Monday, October 19, 2009

The Joys of Online Gaming

I started gaming online because I had to. With my favorite group of gamers an ocean away, I could game once a year on a rare vacation that inevitably involved me spending too much time sleeping on someone's couch, getting into arguments with my host, and so on, or I could start gaming online. I started online after reading about telepresence, and it has slowly changed from a necessity to a pleasure.

Cameras and Microphones: Of course, I needed to see and hear my gamers, or it wasn't really a game, and thus I sent my cam and microphone. Interestingly, at first, these were the only camera and microphone available to the group. Now, though, these are hardly necessary and we have several people playing on one computer. This connection has allowed me to watch children growing up, to interact with friends an ocean away in real-time, and really brought the game back. Technology has reached the point where these calls are like being in the same room. I love it.

It's also begun to move away from "almost as good as the tabletop" and towards the realm of "as good in a different way." Roomie can stay at his house, provided his connection is good. Our gaming can decentralize and shift from house to house without anyone needing to host anything. More, the centrality of the computer to the social interaction provides an added level of fun. Sometimes we "just hang out" talking on our microphones, sharing pictures, sharing youtube videos and so on. This is, to me, far more fun than watching Tony play video games, especially since those of us with the proper software can up and start playing a game together, if we wanted.

PDFs: This is a big one for me. I started collecting PDFs for two reasons: first, GURPS quit trying to publish most of its material in dead-tree form and started publishing most of its cool stuff in PDF, so I delved into the game with Dungeon Fantasy and Action like many of my GURPS compatriots. But more, crossing the sea with a thumb drive and a laptop was far easier than taking my entire collection (which often resulted in fees for excess weight). Since then, online gaming has pushed me to gather even more PDFs, and I've begun to prefer them to hard copies.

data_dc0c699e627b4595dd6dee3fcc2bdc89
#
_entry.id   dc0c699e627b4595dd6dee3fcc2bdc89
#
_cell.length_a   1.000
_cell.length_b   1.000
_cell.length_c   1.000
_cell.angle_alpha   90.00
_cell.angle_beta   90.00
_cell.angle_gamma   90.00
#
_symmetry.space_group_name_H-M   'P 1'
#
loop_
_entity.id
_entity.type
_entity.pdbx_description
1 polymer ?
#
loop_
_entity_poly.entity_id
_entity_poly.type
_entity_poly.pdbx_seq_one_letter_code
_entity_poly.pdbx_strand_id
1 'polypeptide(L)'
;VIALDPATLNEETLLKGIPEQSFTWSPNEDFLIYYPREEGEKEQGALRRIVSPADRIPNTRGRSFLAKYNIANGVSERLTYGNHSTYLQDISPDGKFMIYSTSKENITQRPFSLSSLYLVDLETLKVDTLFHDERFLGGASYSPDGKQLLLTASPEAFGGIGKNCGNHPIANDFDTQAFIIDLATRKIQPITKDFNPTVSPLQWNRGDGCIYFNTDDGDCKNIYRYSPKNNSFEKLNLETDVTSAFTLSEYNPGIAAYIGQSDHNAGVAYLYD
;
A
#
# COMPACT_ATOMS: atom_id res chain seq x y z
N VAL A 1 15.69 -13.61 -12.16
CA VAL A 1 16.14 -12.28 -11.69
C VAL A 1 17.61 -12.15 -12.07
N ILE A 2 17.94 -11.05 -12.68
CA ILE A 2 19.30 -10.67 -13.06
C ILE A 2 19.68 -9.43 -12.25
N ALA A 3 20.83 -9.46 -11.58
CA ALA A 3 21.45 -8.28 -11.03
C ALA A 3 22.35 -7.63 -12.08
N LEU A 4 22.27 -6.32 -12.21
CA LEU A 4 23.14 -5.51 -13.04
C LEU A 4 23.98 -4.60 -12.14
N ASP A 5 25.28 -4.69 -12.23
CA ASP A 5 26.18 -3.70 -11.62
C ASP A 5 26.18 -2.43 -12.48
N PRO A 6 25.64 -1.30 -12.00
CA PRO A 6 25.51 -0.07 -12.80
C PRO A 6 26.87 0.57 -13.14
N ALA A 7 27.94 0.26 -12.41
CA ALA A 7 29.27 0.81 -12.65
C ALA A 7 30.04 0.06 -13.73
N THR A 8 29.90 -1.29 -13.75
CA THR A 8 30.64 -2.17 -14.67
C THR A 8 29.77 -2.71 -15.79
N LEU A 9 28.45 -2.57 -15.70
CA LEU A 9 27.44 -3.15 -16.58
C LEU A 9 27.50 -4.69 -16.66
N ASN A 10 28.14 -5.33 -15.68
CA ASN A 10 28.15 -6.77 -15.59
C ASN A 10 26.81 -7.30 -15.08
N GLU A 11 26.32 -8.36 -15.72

First, PDFs are far more searchable than hard copy books. If someone has a question about an advantage, rather than stop, dig up the book, flip through the pages, flip back and read it off to him, I just type in the name of the advantage and hit "next" until it shows up, usually two clicks. The amount of time it takes me to find a reference with a hard copy is measured in minutes, as compared to seconds with a PDF.

Second, PDFs are far more handy for computer gaming. I can have my notes on one side, Maptool on the other, and all of my PDFs at my fingertips in the bar below. I could not possibly show up at the Hobby Center with a stack of 20 books, but I can do so with my computer, easily and casually flipping from one to the other without ever moving my eyes from my screen.

Finally, PDFs are really portable and... I already talked about that. Uh... oh! PDFs allow me to gain access to little games I never would have heard of otherwise. Gone are the highschool days of hearing tales of cool games like Werewolf. Now, I'm at the forefront of totally sweet gaming, enjoying minisupplements and obscure games.

Maptool: Walter has demanded visual representation of all characters on the battlefield. When I pointed out that this was the first time he had ever asked for this, he didn't really have much of an answer as to why. I think, though, that it's become so easy, so cheap, to represent our characters online that his proper response could easily be "Well, why not?" It's totally changed how I see GURPS. I used to skip the tactical combat section, but now I find myself lingering there (Roomie hit a guy with 5 out of 15 rounds. Never occurred to me before to check to see if he hit anyone else down range). I used to miss NPCs and I could only handle so many of them. Now, they're just chits on a board, so it's easy to remember each and every guy, or to note how many characters you've killed, or to show you the sheer volume of enemies you face. I just discovered I can have tables at my game, something I can just click and have, say a hit location show up. Maptool makes complicated gaming easy and available in the same way that PDFs do.

I donated 5 bucks to them. I encourage everyone else who has enjoyed it to do the same.

The Computer itself: This isn't strictly limited to online gaming, but I noticed it then. My Exalted and WoD game existed primarily in notebooks that I have, since, lost. I can tell you the names of many characters, such as Lathe, Brand, Mithra, Sarah, Ashes and so on. There are several I have forgotten (Roomie's love interest. I can picture her, but what was her name as a Dynast and what was her name as an Abyssal?), little details that have been lost. Our WotG game, however, has every note, every NPC, statted, saved, archived and backed-up on several computers. I can't remember the name of the cute-sad eunuch-boy, but if I need to, I can look him up. This also allowed me to stat up people I never would have in the first place.

I'm pleased with computer gaming and it occurred to me the other day that running on tabletop would miss alot of this, which kinda makes me sad. I can keep the computer and the PDFs, but I'll loose the portability of the camera/microphone and the utility of Maptool and friends. Interesting how much technology changes your life and your hobbies.


  1. Her name was Ledal Rhiana and as an abyssal she was Sorrow.

  2. Heh. I think she had two Ns (Rhianna) now that you mention it.


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